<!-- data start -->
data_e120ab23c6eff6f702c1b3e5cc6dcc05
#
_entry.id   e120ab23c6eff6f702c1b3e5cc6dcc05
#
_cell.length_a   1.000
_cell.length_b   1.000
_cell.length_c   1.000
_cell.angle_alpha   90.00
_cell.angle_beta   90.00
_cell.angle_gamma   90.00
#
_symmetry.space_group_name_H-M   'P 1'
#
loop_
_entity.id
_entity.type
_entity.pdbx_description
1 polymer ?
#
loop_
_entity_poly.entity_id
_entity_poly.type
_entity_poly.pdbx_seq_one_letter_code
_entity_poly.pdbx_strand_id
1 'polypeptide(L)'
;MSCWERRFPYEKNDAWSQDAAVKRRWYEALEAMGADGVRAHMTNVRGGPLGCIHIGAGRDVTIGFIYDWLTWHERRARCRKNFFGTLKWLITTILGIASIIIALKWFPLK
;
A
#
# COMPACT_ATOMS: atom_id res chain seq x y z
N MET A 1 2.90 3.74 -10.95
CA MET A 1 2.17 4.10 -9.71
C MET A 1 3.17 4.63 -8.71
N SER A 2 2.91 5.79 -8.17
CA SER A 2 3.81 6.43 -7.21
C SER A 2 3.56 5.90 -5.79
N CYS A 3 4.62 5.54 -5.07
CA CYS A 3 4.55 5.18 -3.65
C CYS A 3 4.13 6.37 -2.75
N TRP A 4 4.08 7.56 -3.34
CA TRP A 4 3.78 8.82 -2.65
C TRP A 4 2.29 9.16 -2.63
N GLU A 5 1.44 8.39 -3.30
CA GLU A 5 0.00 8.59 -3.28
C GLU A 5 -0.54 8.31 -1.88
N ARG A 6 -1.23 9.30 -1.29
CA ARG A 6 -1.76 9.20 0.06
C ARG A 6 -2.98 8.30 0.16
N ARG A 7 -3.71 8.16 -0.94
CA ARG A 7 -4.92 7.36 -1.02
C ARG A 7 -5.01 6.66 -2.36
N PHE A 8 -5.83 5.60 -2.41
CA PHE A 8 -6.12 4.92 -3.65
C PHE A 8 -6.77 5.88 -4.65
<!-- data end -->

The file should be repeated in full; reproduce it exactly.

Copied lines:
data_e120ab23c6eff6f702c1b3e5cc6dcc05
#
_entry.id   e120ab23c6eff6f702c1b3e5cc6dcc05
#
_cell.length_a   1.000
_cell.length_b   1.000
_cell.length_c   1.000
_cell.angle_alpha   90.00
_cell.angle_beta   90.00
_cell.angle_gamma   90.00
#
_symmetry.space_group_name_H-M   'P 1'
#
loop_
_entity.id
_entity.type
_entity.pdbx_description
1 polymer ?
#
loop_
_entity_poly.entity_id
_entity_poly.type
_entity_poly.pdbx_seq_one_letter_code
_entity_poly.pdbx_strand_id
1 'polypeptide(L)'
;MSCWERRFPYEKNDAWSQDAAVKRRWYEALEAMGADGVRAHMTNVRGGPLGCIHIGAGRDVTIGFIYDWLTWHERRARCRKNFFGTLKWLITTILGIASIIIALKWFPLK
;
A
#
# COMPACT_ATOMS: atom_id res chain seq x y z
N MET A 1 2.90 3.74 -10.95
CA MET A 1 2.17 4.10 -9.71
C MET A 1 3.17 4.63 -8.71
N SER A 2 2.91 5.79 -8.17
CA SER A 2 3.81 6.43 -7.21
C SER A 2 3.56 5.90 -5.79
N CYS A 3 4.62 5.54 -5.07
CA CYS A 3 4.55 5.18 -3.65
C CYS A 3 4.13 6.37 -2.75
N TRP A 4 4.08 7.56 -3.34
CA TRP A 4 3.78 8.82 -2.65
C TRP A 4 2.29 9.16 -2.63
N GLU A 5 1.44 8.39 -3.30
CA GLU A 5 0.00 8.59 -3.28
C GLU A 5 -0.54 8.31 -1.88
N ARG A 6 -1.23 9.30 -1.29
CA ARG A 6 -1.76 9.20 0.06
C ARG A 6 -2.98 8.30 0.16
N ARG A 7 -3.71 8.16 -0.94
CA ARG A 7 -4.92 7.36 -1.02
C ARG A 7 -5.01 6.66 -2.36
N PHE A 8 -5.83 5.60 -2.41
CA PHE A 8 -6.12 4.92 -3.65
C PHE A 8 -6.77 5.88 -4.65